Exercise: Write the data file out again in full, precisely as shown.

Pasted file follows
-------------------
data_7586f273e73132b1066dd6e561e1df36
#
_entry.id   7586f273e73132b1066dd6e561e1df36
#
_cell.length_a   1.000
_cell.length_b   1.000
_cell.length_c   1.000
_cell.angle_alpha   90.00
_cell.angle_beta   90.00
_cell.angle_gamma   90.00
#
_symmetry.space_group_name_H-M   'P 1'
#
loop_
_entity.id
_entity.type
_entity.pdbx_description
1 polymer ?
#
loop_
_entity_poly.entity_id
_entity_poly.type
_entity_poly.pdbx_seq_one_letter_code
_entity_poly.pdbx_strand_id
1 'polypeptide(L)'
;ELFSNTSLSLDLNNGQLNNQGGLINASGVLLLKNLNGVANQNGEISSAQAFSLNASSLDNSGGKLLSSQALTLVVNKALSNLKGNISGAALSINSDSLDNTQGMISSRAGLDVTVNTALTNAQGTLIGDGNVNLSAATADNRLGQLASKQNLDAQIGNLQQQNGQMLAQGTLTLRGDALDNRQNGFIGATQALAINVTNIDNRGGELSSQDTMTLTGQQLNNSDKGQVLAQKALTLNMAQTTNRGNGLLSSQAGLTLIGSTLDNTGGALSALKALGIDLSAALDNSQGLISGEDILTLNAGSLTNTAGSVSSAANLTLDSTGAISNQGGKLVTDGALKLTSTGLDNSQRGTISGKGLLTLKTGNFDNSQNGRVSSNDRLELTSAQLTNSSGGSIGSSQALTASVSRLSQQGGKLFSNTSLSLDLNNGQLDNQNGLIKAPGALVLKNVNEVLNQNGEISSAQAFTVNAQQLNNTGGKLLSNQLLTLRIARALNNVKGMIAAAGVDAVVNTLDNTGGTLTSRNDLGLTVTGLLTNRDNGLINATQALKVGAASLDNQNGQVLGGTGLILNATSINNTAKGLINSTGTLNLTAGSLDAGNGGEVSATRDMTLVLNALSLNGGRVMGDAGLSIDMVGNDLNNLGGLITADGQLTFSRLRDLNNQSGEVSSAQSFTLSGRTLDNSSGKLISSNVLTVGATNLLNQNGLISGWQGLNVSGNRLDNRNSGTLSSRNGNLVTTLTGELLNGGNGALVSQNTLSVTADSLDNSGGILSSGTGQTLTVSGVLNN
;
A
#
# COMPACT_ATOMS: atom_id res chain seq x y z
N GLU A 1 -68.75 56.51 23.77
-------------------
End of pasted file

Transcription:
data_7586f273e73132b1066dd6e561e1df36
#
_entry.id   7586f273e73132b1066dd6e561e1df36
#
_cell.length_a   1.000
_cell.length_b   1.000
_cell.length_c   1.000
_cell.angle_alpha   90.00
_cell.angle_beta   90.00
_cell.angle_gamma   90.00
#
_symmetry.space_group_name_H-M   'P 1'
#
loop_
_entity.id
_entity.type
_entity.pdbx_description
1 polymer ?
#
loop_
_entity_poly.entity_id
_entity_poly.type
_entity_poly.pdbx_seq_one_letter_code
_entity_poly.pdbx_strand_id
1 'polypeptide(L)'
;ELFSNTSLSLDLNNGQLNNQGGLINASGVLLLKNLNGVANQNGEISSAQAFSLNASSLDNSGGKLLSSQALTLVVNKALSNLKGNISGAALSINSDSLDNTQGMISSRAGLDVTVNTALTNAQGTLIGDGNVNLSAATADNRLGQLASKQNLDAQIGNLQQQNGQMLAQGTLTLRGDALDNRQNGFIGATQALAINVTNIDNRGGELSSQDTMTLTGQQLNNSDKGQVLAQKALTLNMAQTTNRGNGLLSSQAGLTLIGSTLDNTGGALSALKALGIDLSAALDNSQGLISGEDILTLNAGSLTNTAGSVSSAANLTLDSTGAISNQGGKLVTDGALKLTSTGLDNSQRGTISGKGLLTLKTGNFDNSQNGRVSSNDRLELTSAQLTNSSGGSIGSSQALTASVSRLSQQGGKLFSNTSLSLDLNNGQLDNQNGLIKAPGALVLKNVNEVLNQNGEISSAQAFTVNAQQLNNTGGKLLSNQLLTLRIARALNNVKGMIAAAGVDAVVNTLDNTGGTLTSRNDLGLTVTGLLTNRDNGLINATQALKVGAASLDNQNGQVLGGTGLILNATSINNTAKGLINSTGTLNLTAGSLDAGNGGEVSATRDMTLVLNALSLNGGRVMGDAGLSIDMVGNDLNNLGGLITADGQLTFSRLRDLNNQSGEVSSAQSFTLSGRTLDNSSGKLISSNVLTVGATNLLNQNGLISGWQGLNVSGNRLDNRNSGTLSSRNGNLVTTLTGELLNGGNGALVSQNTLSVTADSLDNSGGILSSGTGQTLTVSGVLNN
;
A
#
# COMPACT_ATOMS: atom_id res chain seq x y z
N GLU A 1 -68.75 56.51 23.77